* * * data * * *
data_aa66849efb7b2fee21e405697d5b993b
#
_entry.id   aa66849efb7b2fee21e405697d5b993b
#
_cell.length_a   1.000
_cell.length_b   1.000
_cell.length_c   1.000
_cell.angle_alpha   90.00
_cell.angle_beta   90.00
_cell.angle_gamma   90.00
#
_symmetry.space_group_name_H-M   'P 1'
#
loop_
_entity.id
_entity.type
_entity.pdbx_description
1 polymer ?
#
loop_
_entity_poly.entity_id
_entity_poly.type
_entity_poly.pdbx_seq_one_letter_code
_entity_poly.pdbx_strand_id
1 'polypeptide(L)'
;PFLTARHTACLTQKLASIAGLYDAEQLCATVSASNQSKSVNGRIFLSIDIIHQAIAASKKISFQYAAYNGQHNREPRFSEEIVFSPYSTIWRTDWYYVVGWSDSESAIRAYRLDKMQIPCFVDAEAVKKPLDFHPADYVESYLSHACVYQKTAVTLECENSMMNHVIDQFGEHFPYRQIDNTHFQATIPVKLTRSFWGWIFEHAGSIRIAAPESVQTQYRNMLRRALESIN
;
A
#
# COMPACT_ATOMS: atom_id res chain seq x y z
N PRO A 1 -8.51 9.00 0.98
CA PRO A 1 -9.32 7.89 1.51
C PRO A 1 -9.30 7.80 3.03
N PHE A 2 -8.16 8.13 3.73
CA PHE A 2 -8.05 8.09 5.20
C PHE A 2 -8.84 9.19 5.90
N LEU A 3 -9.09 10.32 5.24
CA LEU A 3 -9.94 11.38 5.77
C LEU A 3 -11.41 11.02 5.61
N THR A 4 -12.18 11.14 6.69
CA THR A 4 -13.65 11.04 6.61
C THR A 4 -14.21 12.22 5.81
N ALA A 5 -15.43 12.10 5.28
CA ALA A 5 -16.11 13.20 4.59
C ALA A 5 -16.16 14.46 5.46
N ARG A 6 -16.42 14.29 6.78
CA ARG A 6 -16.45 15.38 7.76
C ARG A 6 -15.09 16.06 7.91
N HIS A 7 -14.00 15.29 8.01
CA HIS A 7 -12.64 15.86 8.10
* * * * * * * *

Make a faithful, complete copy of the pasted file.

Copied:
data_aa66849efb7b2fee21e405697d5b993b
#
_entry.id   aa66849efb7b2fee21e405697d5b993b
#
_cell.length_a   1.000
_cell.length_b   1.000
_cell.length_c   1.000
_cell.angle_alpha   90.00
_cell.angle_beta   90.00
_cell.angle_gamma   90.00
#
_symmetry.space_group_name_H-M   'P 1'
#
loop_
_entity.id
_entity.type
_entity.pdbx_description
1 polymer ?
#
loop_
_entity_poly.entity_id
_entity_poly.type
_entity_poly.pdbx_seq_one_letter_code
_entity_poly.pdbx_strand_id
1 'polypeptide(L)'
;PFLTARHTACLTQKLASIAGLYDAEQLCATVSASNQSKSVNGRIFLSIDIIHQAIAASKKISFQYAAYNGQHNREPRFSEEIVFSPYSTIWRTDWYYVVGWSDSESAIRAYRLDKMQIPCFVDAEAVKKPLDFHPADYVESYLSHACVYQKTAVTLECENSMMNHVIDQFGEHFPYRQIDNTHFQATIPVKLTRSFWGWIFEHAGSIRIAAPESVQTQYRNMLRRALESIN
;
A
#
# COMPACT_ATOMS: atom_id res chain seq x y z
N PRO A 1 -8.51 9.00 0.98
CA PRO A 1 -9.32 7.89 1.51
C PRO A 1 -9.30 7.80 3.03
N PHE A 2 -8.16 8.13 3.73
CA PHE A 2 -8.05 8.09 5.20
C PHE A 2 -8.84 9.19 5.90
N LEU A 3 -9.09 10.32 5.24
CA LEU A 3 -9.94 11.38 5.77
C LEU A 3 -11.41 11.02 5.61
N THR A 4 -12.18 11.14 6.69
CA THR A 4 -13.65 11.04 6.61
C THR A 4 -14.21 12.22 5.81
N ALA A 5 -15.43 12.10 5.28
CA ALA A 5 -16.11 13.20 4.59
C ALA A 5 -16.16 14.46 5.46
N ARG A 6 -16.42 14.29 6.78
CA ARG A 6 -16.45 15.38 7.76
C ARG A 6 -15.09 16.06 7.91
N HIS A 7 -14.00 15.29 8.01
CA HIS A 7 -12.64 15.86 8.10